Friday, June 3, 2005

A Bachelor of Espionage with a Minor in Anthropology

Fears over CIA 'university spies'
A CIA scheme to sponsor trainee spies secretly through US university courses has caused anger among UK academics.

The Pat Roberts Intelligence Scholars Program pays anthropology students [...] up to $50,000 (£27,500) a year.

They are expected to use the techniques of "fieldwork" to gather political and cultural details on other countries.

Britain's Association of Social Anthropologists called the scholarships ethically "dangerous" and divisive.
The ASA's president, John Gledhill, told the BBC News website the scholarships could foster suspicion within universities worldwide and cause problems in the field.

He said: "Anthropologists go all over the world for long periods and gain detailed knowledge of places, such as Iraq or South America.

"This is information which would be useful in security circles, which is not what anthropology is for."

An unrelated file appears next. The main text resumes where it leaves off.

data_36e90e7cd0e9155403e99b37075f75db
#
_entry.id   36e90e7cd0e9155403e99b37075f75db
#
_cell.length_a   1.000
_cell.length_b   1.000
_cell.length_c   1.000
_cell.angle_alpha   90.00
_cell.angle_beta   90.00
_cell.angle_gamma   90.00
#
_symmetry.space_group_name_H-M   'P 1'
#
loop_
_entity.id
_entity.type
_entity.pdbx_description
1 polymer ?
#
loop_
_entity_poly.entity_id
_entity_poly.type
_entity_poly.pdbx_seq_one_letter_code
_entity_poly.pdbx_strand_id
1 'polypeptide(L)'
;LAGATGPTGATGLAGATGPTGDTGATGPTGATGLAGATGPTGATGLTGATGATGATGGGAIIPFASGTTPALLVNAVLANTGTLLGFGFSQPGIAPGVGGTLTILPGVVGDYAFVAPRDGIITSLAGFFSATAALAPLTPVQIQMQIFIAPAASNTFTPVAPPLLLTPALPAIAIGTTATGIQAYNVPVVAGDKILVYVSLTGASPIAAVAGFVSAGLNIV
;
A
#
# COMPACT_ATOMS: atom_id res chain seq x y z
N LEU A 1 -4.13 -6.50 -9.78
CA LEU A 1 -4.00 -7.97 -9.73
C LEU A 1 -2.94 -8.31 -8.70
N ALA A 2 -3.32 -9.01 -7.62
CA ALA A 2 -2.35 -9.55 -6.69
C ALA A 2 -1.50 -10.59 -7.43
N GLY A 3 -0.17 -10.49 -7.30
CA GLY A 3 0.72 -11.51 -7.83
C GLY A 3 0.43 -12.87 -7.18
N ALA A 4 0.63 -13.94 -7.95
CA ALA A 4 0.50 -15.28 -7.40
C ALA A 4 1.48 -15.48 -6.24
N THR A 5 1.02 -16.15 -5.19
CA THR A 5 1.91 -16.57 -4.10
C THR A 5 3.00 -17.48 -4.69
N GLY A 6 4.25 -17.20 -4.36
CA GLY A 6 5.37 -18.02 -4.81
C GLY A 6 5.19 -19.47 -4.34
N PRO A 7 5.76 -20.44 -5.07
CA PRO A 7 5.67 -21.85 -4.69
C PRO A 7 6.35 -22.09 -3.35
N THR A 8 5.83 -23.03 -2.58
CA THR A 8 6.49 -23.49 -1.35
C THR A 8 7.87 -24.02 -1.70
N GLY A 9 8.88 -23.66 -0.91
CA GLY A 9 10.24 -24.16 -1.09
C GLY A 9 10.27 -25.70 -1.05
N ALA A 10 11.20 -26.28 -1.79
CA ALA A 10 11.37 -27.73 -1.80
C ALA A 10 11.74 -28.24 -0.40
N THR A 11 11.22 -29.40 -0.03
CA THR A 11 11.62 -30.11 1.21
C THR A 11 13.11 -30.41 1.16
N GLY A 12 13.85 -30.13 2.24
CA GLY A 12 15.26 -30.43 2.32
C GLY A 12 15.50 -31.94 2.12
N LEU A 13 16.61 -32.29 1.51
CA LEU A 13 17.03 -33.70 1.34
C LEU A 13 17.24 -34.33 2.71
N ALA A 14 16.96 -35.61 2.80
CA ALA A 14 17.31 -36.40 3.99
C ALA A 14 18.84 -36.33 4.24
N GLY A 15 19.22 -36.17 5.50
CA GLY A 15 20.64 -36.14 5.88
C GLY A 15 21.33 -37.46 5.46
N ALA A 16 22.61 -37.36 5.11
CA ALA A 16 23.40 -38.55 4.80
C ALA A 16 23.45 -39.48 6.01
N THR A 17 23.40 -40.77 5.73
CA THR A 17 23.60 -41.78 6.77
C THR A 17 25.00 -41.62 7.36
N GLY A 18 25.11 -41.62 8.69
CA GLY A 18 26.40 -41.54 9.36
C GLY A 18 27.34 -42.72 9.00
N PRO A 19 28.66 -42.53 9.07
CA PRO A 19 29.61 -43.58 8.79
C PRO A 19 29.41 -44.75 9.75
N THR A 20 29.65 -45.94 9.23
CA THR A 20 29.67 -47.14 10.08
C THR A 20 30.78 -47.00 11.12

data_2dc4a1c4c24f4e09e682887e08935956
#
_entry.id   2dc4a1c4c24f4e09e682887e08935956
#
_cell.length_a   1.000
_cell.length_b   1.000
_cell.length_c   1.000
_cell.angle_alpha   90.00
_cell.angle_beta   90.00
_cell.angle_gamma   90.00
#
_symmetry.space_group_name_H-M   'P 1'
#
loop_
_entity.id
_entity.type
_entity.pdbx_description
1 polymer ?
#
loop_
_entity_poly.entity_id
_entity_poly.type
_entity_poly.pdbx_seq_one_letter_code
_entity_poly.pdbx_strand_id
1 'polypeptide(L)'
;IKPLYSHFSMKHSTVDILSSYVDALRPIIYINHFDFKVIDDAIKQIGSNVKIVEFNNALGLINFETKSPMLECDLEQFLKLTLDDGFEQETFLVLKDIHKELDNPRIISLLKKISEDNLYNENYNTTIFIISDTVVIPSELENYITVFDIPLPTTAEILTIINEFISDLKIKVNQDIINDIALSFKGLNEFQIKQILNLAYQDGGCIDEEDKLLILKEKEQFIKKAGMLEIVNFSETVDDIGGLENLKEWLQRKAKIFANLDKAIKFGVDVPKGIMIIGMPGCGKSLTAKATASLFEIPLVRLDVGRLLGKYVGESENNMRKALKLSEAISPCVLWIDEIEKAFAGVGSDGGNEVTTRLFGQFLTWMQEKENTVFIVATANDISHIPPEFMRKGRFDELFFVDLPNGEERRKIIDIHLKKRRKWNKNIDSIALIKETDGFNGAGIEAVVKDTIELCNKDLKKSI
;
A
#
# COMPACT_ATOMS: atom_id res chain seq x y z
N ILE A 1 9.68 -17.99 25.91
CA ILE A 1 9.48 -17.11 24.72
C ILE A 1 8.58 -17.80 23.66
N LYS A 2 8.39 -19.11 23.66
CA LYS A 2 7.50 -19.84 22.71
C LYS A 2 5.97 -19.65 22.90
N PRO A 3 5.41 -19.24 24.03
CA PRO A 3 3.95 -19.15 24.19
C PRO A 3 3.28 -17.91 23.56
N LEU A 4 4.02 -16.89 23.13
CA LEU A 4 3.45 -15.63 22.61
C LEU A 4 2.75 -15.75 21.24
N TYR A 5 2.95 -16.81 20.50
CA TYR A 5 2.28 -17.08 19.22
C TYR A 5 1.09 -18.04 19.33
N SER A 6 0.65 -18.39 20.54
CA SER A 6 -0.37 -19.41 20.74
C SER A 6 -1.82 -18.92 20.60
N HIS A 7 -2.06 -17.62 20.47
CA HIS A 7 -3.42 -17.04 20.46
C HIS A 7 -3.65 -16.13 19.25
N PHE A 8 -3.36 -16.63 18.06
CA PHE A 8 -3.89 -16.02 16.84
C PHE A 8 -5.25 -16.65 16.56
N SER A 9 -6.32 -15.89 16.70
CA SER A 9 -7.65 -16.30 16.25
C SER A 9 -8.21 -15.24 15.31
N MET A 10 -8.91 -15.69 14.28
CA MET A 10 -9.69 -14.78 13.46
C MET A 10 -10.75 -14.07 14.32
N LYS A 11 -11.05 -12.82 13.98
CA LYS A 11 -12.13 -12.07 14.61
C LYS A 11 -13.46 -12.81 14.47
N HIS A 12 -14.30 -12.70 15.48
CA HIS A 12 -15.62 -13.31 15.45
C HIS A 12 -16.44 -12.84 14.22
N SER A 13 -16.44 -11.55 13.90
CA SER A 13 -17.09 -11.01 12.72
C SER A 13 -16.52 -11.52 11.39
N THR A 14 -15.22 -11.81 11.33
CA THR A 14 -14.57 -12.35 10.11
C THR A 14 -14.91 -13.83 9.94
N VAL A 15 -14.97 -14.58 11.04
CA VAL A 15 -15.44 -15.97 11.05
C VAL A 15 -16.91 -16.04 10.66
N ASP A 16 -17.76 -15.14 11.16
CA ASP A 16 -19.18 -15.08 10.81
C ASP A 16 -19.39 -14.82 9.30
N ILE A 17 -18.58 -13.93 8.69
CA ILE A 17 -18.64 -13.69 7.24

I'm sorry to tell you this, Dr. Gledhill, but that's what we call "September 10th thinking".

Maybe you were away on a dig, sir, but as of September 11th, 2001, America is at war -- and our war is endless and all-consuming. Therefore, anthropology, like everything else, is at the mercy of the war.
Dr Gledhill said: If people on the ground in foreign countries get the idea that some anthropologists work for the CIA, then they are not going to feel like being very friendly."
I'm very sorry, Dr. Gledhill. You really must get in from the ancient burial grounds more often, sir. The United States of America does not give a rat's ass about your "people on the ground in foreign countries". We can't afford to, sir, because our war is endless and all-consuming.

In fact, sir, the United States of America doesn't even give a rat's ass about its own "people on the ground -- at home or in foreign countries"! And we can't afford to care about that, either, sir, because ... yessir, it's endless and all-consuming, sir.

So please don't take any of this criticism personally. I know you mean well, but it's all about the war, sir. And forgive me for saying so, sir, but my country has gone crazy.
Felix Moos, an anthropology professor at the University of Kansas, defended the scholarships.

He wrote in the journal Anthropology Today: "The United States is at war. Thus, to put it simply, the existing divide between academe and the intelligence community has become a dangerous and very real detriment to our national security at home and abroad."